From Sega Retro


Stormlord title.png

System(s): Sega Mega Drive
Publisher: RazorSoft (US), Micro World (Japan)
Developer(s) of original games: Hewson Consultants
Sound driver: RazorSoft sound driver
Genre: Action[2][3]

Number of players: 1
Release Date RRP Code
Sega Mega Drive
¥6,8006,800 T-49113
Sega Mega Drive
$59.9559.95[5] 56026
Non-Sega versions

This short article is in need of work. You can help Sega Retro by adding to it.

Stormlord (ストームロード) is a Sega Mega Drive puzzle platform game developed by Punk Development[1]. A port of the titular 1989 Hewson Consultants title Stormlord, it was first published in the United States by RazorSoft[1] in July 1991[4], and was later brought to Japan by Micro World[1] in March 1992[3]. The game is most notable for its poor reception, frustrating design, and the subsequent lawsuit which followed its release.[1]


A side-scrolling platform game with puzzle and action elements, Stormlord is fairly typical of early 1990s Amiga games. Players control a slow-moving protagonist across ten different levels, with a general puzzle emphasis on determining what action is needed to proceed.

Stormlord is notorious for its numerous pitfalls from which the player cannot escape. Either purposefully or due to numerous oversights, the game contains a number of areas which, once entered, cannot be exited (usually due to the adjacent platforms being placed too high), or will permanently lock the protagonist in place due to collision issues. In virtually all of these cases, the player is forced to reset the game.



Level 1


Level 2


Level 3


Level 4


Level 5


Level 6


Level 7


Level 8


Level 9


Level 10


British programmer and Stormlord creator Raffaele Cecco.

Created by bedroom programmer and later Hewson Consultants employee Raffaele Cecco, Stormlord was first conceived in early 1988[6], and was eventually developed into a puzzle platform game with minor action elements. One of Cecco's more notable design choices was the inclusion of nude faeries in certain areas of the game, which garnered Stormlord a significant amount of both press coverage and controversy.[6] Consequently, it was sometimes marketed as an "adult" title, despite the remainder of the game having no adult content whatsoever.[6]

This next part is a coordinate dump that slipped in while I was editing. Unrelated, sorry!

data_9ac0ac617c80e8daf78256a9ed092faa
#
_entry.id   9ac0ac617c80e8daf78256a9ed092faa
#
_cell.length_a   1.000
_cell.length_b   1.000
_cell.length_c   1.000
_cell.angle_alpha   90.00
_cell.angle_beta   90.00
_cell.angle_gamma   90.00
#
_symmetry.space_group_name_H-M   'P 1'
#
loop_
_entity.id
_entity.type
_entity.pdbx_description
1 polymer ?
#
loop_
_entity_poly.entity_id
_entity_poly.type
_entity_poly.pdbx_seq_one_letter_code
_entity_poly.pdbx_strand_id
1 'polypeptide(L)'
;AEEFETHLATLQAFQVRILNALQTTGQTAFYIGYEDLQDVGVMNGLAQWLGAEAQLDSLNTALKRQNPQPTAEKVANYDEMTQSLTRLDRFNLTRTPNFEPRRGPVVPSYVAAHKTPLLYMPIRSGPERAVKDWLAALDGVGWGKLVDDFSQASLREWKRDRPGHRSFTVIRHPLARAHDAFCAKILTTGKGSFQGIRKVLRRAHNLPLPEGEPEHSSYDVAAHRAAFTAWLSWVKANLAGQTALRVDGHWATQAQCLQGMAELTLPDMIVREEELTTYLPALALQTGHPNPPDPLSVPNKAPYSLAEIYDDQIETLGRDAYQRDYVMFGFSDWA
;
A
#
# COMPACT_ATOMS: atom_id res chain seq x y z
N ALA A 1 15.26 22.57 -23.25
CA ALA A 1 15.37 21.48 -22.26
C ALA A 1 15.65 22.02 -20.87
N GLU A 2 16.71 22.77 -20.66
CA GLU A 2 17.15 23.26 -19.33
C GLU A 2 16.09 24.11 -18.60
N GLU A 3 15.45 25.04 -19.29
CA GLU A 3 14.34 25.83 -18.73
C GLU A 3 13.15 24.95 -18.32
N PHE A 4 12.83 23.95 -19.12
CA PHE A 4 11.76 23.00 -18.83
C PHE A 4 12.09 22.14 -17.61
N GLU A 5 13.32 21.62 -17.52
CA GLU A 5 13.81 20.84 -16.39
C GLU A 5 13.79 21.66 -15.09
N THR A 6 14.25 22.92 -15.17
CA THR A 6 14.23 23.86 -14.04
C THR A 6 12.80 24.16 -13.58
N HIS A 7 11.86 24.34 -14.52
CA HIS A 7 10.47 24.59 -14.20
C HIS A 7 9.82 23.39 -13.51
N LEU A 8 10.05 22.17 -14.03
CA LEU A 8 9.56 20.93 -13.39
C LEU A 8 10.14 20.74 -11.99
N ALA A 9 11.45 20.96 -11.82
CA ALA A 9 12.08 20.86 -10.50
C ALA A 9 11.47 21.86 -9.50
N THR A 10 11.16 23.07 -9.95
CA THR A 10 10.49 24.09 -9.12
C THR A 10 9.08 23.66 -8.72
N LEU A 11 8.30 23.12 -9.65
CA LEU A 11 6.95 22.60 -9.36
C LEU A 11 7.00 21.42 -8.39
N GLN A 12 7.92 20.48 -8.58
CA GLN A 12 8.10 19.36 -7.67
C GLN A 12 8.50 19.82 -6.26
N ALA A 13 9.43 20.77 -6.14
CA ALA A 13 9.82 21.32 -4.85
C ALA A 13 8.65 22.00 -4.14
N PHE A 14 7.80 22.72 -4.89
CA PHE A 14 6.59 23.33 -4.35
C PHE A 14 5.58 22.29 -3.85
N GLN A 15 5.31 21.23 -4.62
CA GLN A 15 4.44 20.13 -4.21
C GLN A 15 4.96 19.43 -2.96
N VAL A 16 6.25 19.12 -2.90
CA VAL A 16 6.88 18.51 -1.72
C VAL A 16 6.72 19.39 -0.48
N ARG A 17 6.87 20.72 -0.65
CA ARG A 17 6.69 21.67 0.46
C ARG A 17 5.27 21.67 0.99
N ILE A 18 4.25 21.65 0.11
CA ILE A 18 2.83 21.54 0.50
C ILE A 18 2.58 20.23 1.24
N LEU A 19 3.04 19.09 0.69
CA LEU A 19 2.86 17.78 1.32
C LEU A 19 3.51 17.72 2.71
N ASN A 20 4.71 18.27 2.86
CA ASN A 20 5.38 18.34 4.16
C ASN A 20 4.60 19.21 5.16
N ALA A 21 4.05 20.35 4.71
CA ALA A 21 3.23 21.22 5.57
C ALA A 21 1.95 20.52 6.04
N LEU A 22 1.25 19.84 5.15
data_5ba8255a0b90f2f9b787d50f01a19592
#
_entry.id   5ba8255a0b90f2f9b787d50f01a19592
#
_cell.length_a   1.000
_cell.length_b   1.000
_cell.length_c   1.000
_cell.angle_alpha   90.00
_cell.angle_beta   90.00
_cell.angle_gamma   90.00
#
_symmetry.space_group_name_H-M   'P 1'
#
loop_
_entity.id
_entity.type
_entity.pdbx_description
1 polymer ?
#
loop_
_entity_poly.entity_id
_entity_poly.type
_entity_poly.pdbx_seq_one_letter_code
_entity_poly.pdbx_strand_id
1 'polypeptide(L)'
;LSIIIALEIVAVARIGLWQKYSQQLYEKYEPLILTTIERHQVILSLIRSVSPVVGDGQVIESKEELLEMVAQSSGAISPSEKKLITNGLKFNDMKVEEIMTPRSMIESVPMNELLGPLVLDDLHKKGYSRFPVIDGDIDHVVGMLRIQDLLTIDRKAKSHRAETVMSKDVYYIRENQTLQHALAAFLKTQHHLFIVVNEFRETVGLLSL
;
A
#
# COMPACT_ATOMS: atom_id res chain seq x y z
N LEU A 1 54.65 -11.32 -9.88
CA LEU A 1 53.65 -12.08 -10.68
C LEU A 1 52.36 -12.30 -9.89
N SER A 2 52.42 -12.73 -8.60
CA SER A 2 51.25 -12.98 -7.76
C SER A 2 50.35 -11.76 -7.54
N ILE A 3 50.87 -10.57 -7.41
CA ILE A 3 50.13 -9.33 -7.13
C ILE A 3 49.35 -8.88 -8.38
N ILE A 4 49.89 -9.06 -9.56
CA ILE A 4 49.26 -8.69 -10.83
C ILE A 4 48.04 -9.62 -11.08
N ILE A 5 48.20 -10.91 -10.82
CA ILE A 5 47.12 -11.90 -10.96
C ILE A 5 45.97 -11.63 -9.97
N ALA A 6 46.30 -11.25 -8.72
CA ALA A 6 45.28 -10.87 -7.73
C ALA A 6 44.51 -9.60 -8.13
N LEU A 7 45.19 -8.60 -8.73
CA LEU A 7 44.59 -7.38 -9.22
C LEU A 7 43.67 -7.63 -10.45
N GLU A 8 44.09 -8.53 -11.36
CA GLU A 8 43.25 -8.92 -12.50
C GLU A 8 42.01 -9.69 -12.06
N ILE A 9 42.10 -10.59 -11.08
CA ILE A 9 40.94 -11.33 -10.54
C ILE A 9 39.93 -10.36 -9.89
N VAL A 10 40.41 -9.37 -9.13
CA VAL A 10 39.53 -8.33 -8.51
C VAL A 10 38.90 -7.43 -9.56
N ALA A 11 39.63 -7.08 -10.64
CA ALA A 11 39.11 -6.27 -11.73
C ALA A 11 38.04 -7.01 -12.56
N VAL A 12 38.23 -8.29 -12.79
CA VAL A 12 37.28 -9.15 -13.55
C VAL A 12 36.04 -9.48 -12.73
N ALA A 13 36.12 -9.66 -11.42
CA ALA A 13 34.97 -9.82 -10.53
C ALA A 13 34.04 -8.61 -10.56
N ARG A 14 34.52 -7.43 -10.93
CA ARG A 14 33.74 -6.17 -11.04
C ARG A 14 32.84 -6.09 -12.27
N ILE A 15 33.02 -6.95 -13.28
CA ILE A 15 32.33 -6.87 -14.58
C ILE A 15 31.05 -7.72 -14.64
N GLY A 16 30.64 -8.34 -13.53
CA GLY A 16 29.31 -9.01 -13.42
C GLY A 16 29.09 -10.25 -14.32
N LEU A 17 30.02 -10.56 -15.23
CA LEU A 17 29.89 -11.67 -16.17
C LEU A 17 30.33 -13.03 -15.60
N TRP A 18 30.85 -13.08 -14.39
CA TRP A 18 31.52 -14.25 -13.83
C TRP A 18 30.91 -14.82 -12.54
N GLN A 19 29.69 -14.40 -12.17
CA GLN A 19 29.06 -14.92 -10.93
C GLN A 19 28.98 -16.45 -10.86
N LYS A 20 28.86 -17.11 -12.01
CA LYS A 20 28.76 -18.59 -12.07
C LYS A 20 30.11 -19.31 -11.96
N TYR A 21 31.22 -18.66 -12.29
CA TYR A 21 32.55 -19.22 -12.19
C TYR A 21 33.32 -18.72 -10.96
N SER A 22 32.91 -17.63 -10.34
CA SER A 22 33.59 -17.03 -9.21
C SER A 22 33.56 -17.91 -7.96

After about a year of development, the game was released in 1988 for the Amiga, Atari ST, Amstrad CPC, Commodore 64, ZX Spectrum, and IBM personal computers.[6] Receiving mixed critical reception, Stormlord caught the eye of American video game publisher RazorSoft[6], who was looking to capitalize on the freedom granted by publishing on a non-Nintendo console (and therefore having to adhere to less strict content standards) by releasing more mature titles. Stormlord would be the first game published by the company, with programming responsibilities falling mainly on Punk Development employee Kevin Seghetti.[6]


The unique cartridge used for the game's United States release.

In 1991, disagreements between RazorSoft and Sega over the cost and order size of Sega's proprietary Sega Mega Drive cartridges[7][6] led to Stormlord being released in a smaller run of self-manufactured cartridges (as opposed to purchasing them directly from Sega, as contractually-obliged.)[7][1] While the company still paid full royalties to Sega[7][6], their developer license was revoked in June 1991, and Sega refused to publish any of their future games. RazorSoft then sued for breach of the Sherman Antitrust Act on July 22, 1991, with Sega then counter-suing both RazorSoft and Punk Development in August for copyright infringement and breach of contract.[8][9][1]

The final outcome was settled out of court, with RazorSoft agreeing to purchase future cartridges from Sega, having their developer license restored, and Sega dropping the lawsuit.[7]

The game's developer, Kevin Seghetti, elaborated on the details of the lawsuit in a November 2008 interview[6] with GDRI:

RazorSoft didn't like how much Sega charged to make cartridges. The minimum order was 30,000 units, and IIRC, they cost $17 each. So publishers had to pony up about a half million dollars, and the risk was all theirs if the product didn't sell. I never saw the contract between Sega and RazorSoft, but apparently it specified a royalty rate for cartridges (I don't know if that $17 per cart included the royalty or not).

So RazorSoft decided to manufacture their own cartridges for Stormlord instead of paying Sega to do it because they could do a smaller run, it was cheaper, and they could turn them around faster. They paid all of the royalties to Sega, just didn't have Sega make them (if you get your hand on a Stormlord cartridge, you will see they are shaped differently than Sega cartridges were).

Sega was annoyed because they obviously make a profit on making the cartridges and also like to maintain tight control over what gets made when.

IIRC, the final outcome was they settled out of court, RazorSoft agreed to buy carts from Sega in the future, and Sega dropped the suit.